Human error was the cause of Friday’s natural gas explosion in downtown Springfield that leveled a strip club, damaged dozens of other buildings, and injured at least 19 people, officials said today.
In a statement, State Fire Marshal Stephen Coan’s office said the blast at Scores Gentleman’s Club at 453 Worthington St. occurred when a worker from Columbia Gas of Massachusetts who was investigating a gas odor accidentally punctured a high-pressure gas line at the foundation of the building.
“His examination appears to have been an appropriate distance from where older markings on the sidewalk indicated where the gas line was,’’ the statement said. “However, the markIngs were incorrect and his metal probe inadvertently punctured’’ the line.
The blast, which also displaced hundreds of people, occurred at around 5:25 p.m.
On Friday night, a dancer at the club told the Globe that she had smelled gas in the building over the past four months. She said the club’s owner used deodorizers to mask the scent.
Sheila Doiron, a spokeswoman for Columbia Gas of Massachusetts, said today in a phone interview that the company has no record of prior complaints from the club about gas odors.
“We went back years,’’ she said. “There were no calls to that premises from anyone [who] said there was a gas odor.’’
According to the statement, investigators are still trying to determine the source of the odor that prompted the worker to respond on Friday.
“The investigative team believes that the gas from the leak entered the building around the pipe and at some point reached the correct explosive level of gas and air, which was ignited by any of many possible ignition sources inside the building,’’ the statement said.
Officials did not identify the worker this afternoon.
Doiron said he is a “longterm’’ employee, but she could not say how long he has been with the company. She said he is an employee in good standing but declined to say whether he will resume his normal duties this week.
“Once he realized the service line was struck, his attention immediately turned to the safety of the people in the facility,’’ she said, adding that he entered the building to begin evacuating the people inside.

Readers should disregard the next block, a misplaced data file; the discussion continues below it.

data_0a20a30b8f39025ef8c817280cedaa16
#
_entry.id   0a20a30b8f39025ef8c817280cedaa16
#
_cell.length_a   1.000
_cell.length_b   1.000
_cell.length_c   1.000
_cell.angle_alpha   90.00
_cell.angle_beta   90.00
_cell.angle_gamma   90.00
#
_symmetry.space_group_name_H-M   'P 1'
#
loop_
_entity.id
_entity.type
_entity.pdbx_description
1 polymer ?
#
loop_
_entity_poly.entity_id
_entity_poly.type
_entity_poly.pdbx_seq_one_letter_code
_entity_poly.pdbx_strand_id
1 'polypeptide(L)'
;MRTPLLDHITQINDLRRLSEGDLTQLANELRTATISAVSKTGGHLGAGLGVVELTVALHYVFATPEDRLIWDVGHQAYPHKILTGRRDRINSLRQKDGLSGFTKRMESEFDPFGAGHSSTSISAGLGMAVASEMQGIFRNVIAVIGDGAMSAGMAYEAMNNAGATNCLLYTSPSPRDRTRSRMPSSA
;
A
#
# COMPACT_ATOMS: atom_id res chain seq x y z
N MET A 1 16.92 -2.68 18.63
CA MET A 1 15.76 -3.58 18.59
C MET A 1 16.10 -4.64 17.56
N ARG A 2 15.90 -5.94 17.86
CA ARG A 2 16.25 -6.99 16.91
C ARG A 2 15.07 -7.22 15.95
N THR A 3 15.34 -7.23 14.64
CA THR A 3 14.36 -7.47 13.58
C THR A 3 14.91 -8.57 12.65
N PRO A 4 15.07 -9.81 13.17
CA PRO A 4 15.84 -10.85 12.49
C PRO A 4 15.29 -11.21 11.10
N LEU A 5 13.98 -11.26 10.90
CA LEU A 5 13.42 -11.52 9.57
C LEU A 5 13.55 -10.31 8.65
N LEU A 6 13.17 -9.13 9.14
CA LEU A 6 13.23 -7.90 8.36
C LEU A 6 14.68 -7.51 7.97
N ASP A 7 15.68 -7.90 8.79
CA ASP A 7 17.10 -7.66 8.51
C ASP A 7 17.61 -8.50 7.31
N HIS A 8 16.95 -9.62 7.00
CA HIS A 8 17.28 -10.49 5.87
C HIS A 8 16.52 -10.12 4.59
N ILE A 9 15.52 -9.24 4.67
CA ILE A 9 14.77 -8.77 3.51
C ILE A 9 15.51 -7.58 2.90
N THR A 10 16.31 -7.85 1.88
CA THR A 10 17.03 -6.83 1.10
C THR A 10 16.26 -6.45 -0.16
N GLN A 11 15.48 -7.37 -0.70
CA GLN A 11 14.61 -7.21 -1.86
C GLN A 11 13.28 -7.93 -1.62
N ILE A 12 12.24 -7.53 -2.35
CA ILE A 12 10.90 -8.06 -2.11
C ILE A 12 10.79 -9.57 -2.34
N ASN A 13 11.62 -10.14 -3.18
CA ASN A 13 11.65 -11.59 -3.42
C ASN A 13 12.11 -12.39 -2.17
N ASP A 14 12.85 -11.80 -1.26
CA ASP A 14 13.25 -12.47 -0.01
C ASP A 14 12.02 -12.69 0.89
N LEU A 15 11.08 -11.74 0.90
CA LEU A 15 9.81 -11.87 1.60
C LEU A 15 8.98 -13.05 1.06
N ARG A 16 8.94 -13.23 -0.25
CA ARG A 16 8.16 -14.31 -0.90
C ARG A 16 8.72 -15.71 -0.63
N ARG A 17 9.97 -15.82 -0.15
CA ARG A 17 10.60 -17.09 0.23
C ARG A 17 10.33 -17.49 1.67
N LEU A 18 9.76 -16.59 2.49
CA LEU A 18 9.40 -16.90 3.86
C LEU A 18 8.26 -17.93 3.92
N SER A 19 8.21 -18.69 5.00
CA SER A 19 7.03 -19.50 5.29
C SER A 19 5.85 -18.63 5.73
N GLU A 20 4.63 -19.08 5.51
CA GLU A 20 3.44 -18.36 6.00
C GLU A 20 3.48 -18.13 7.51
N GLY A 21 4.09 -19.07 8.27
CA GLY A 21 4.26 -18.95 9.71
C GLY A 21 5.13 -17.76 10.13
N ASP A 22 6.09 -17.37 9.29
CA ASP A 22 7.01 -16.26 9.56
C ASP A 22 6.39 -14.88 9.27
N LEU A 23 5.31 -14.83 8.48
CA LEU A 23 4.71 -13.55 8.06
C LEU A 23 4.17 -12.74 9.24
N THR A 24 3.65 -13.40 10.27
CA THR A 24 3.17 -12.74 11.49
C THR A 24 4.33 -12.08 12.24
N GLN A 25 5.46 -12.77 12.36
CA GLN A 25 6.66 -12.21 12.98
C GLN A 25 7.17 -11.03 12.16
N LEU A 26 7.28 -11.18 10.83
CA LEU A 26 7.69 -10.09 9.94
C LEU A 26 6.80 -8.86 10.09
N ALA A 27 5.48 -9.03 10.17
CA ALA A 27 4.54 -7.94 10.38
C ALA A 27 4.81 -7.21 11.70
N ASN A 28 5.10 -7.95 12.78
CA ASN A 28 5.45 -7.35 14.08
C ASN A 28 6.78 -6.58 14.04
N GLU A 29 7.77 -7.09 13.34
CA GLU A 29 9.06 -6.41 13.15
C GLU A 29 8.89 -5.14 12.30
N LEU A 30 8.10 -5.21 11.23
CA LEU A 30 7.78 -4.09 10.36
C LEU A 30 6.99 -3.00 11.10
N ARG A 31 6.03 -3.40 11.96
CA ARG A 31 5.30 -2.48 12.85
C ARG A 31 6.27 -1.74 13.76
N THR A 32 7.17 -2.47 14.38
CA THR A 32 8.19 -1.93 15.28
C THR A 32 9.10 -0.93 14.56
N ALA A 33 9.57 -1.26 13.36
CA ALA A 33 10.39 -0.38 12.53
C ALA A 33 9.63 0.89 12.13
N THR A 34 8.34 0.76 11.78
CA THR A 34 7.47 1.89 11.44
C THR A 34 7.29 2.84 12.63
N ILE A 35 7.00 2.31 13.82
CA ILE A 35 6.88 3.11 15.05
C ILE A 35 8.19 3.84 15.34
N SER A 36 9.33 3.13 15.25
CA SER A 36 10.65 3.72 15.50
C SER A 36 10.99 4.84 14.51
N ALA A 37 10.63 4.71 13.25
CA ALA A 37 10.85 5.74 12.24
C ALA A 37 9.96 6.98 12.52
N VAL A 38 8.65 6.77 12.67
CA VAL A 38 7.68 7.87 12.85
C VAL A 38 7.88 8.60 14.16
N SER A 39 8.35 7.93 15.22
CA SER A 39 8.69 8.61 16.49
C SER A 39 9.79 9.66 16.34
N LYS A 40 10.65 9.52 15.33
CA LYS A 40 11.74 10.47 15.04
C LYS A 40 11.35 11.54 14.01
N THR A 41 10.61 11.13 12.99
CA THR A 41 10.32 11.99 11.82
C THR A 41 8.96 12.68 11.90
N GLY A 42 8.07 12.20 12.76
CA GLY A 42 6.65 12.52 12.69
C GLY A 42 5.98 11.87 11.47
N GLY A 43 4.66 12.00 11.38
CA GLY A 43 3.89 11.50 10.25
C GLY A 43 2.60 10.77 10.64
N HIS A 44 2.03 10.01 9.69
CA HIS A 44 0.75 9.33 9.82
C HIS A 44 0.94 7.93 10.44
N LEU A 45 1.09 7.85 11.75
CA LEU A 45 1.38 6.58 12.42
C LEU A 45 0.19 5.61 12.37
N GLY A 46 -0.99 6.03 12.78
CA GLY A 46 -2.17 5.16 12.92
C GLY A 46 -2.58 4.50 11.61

Daniel D. Kelly, a lawyer for Scores, said in a phone interview that the club is reviewing its legal options. Asked if those options included litigation, he said, “including everything.’’
He also said Columbia Gas had taken readings at the club about three months ago and told employees at the time that everything was fine.
Doiron said the company performed a routine inspection of the building’s interior piping over the summer.
“We completed that and we found that the inside piping passed inspection,’’ she said.
Investigators expect to conclude the scene examination today, and the Department of Public Utilities is now taking over the probe, according to Coan’s office.
Reginald Zimmerman, a spokesman for the state agency that oversees the utilities department, said investigators will work to determine whether Columbia Gas had all of the proper safety measures in place at the time of the explosion.
He said the review could take anywhere from a few days to a few weeks, and he declined to comment when asked if the company could face any sanctions if it is ultimately found to have violated any safety regulations.
Columbia Gas will open a temporary claims center for people affected by the blast on Monday in Room 222 at City Hall from 10:30 a.m. to 5 p.m., the statement said.
Doiron said people affected by the blast can also file a claim by calling 800-869-1876 ext. 1, from 8 a.m. to 5 p.m. on Monday through Friday.
“Our primary emphasis at this point is to take care of the people affected by the situation,’’ she said.
In a statement, Mayor Domenic J. Sarno credited the company with its “ongoing cooperation during another disaster that has impacted the City of Springfield. I am pleased that they have pledged their full cooperation with all city and state investigatory officials.’’
Thomas Walsh, a spokesman for the mayor, said that 115 residential units, a mix of apartments and condominiums, were affected by the blast and hundreds of people were at least temporarily displaced. He did not have a more precise figure.
Walsh said some residents had been permitted to return to their homes as of Sunday afternoon, but he could not say how many. Nobody stayed overnight at a shelter the city opened on Friday, he said, though some people came by to receive information about the recovery effort.